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WPI 330.91 Employment Discrimination—Joint Employer Status (Minimum Wage Act)

6A WAPRAC WPI 330.91Washington Practice Series TMWashington Pattern Jury Instructions--Civil

6A Wash. Prac., Wash. Pattern Jury Instr. Civ. WPI 330.91 (7th ed.)
Washington Practice Series TM
Washington Pattern Jury Instructions--Civil
April 2022 Update
Washington State Supreme Court Committee on Jury Instructions
Part XVI. Employment
Chapter 330. Employment Discrimination
WPI 330.91 Employment Discrimination—Joint Employer Status (Minimum Wage Act)
You must determine whether, as a matter of economic reality,(name of alleged employer)was a joint employer of(name of alleged employee).
(Name of alleged employer)was(name of alleged employee)'s joint employer if(alleged employee)was economically dependent upon or controlled by(alleged employer). You should consider the following factors in making this determination:
(1) the nature and degree of control of the workers by(name of alleged employer);
(2) the degree of supervision, direct or indirect, of the work by(name of alleged employer);
(3) (name of alleged employer)'s power to determine the pay rates or the methods of payment of the workers;
(4) (name of alleged employer)'s right, directly or indirectly, to hire, fire, or modify the employment conditions of the workers;
(5) (name of alleged employer)'s preparation of payroll and the payment of wages;
(6) whether the work was similar to that of a specialty job in a production line [such as one small step in a sequence of steps];
(7) whether responsibility under the contracts between a labor contractor and(name of alleged employer)pass from one labor contractor to another without material changes;
(8) whether the premises and equipment of(name of alleged employer)are used for the work;
(9) whether(name of alleged employee)belonged to a business organization that could or did shift as a unit from one worksite to another;
(10) whether the work was “piecework” and not work that required initiative, judgment, or foresight;
(11) whether(name of alleged employee)had an opportunity for profit or loss depending on [his] [her] managerial skill;
(12) whether there was permanence in the working relationship; and
(13) whether the service rendered is an integral part of(name of alleged employer)'s business.
This list of factors is nonexclusive, and no single factor should control your decision. You should evaluate all the circumstances and you should give each factor whatever weight you deem appropriate. How the parties characterize their relationship is not determinative.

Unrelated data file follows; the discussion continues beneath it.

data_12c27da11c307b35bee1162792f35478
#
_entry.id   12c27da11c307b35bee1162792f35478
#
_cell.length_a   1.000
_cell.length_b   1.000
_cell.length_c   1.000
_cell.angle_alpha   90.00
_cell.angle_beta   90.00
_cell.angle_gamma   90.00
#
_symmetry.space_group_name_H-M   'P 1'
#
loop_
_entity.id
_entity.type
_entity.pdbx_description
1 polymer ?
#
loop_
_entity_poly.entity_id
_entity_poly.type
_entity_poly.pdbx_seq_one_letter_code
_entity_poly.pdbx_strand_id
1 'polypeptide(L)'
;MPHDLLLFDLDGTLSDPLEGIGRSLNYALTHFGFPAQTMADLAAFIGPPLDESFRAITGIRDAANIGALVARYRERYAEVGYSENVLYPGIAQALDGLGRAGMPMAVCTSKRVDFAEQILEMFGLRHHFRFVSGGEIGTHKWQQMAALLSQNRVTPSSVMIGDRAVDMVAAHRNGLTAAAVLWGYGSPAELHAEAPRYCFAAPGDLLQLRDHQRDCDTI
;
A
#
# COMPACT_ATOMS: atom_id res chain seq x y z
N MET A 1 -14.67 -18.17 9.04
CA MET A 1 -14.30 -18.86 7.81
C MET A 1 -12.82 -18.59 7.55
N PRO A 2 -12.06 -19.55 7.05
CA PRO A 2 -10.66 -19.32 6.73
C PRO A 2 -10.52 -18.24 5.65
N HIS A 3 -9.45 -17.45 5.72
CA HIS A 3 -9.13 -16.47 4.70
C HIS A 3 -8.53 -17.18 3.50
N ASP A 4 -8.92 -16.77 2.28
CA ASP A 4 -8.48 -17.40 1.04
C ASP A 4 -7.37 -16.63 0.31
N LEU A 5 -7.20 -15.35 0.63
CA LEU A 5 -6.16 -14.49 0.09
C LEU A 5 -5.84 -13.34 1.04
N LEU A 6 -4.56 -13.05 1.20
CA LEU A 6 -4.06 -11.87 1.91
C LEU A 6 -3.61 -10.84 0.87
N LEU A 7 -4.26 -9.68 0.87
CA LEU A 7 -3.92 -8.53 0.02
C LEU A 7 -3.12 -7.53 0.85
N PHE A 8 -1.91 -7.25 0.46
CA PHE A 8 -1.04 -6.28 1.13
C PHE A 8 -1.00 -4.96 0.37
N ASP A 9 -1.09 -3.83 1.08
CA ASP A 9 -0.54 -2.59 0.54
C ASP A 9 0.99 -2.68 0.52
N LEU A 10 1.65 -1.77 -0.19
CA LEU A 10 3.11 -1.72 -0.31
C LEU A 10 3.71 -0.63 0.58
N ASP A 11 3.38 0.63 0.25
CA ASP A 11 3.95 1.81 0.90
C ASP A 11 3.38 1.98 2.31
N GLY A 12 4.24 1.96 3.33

Use this instruction when a party claims that another party was a joint employer under the Minimum Wage Act (MWA) and there is evidence to allow the jury to find joint-employer status. This instruction should be used with an instruction setting forth the elements of the Minimum Wage Act claim being asserted.
When there are multiple alleged joint employers, repeat the first paragraph of this section as necessary.
Insert the names of the parties where appropriate, especially when there are multiple alleged joint employers.
This instruction was modified for this edition to clarify that the factors are relevant to determine economic dependence.
In Becerra v. Expert Janitorial, LLC, 181 Wn.2d 186, 195–97, 332 P.3d 415 (2014), the Washington Supreme Court adopted the 13-factor economic-reality test articulated in Torres-Lopez v. May, 111 F.3d 633, 639–45 (9th Cir. 1997), and explained that additional factors are appropriate if supported by the evidence. For example, the Becerra court stated:
Here, our Court of Appeals properly found that these factors may include whether the putative joint employer knew of the wage and hour violation, whether it paid sufficient amounts to the subcontractors to allow for a lawful wage, and whether the subcontracting arrangement is a “‘subterfuge or sham.’”
Becerra, 181 Wn.2d at 198 (quoting Becerra v. Expert Janitorial, LLC, 176 Wn.App. 694, 719, 309 P.3d 711 (2011)).
Erroneously, the trial court in Becerra limited consideration to the first five factors based on its belief that factors six through eleven, the “Rutherford factors,” Rutherford Food Corp. v. McComb, 331 U.S. 722, 67 S.Ct. 1473, 91 L.Ed. 1772 (1947), were not applicable outside a production line work setting such as the meat packing line at issue in Rutherford. In reversing that limitation, the Court of Appeals noted that because the work force is shifting away from a production line economy:
[i]f our courts were to limit their full examinations of potential joint employment relationships to “production line” jobs, employers in the fastest growing sectors of our economy would be insulated from complying with the requirements of the MWA [Minimum Wage Act] and FLSA [Fair Labor Standards Act]. This runs counter to the remedial purposes of both acts.
Becerra, 176 Wn.App. at 712–13.
[Current as of January 2021.]
End of Document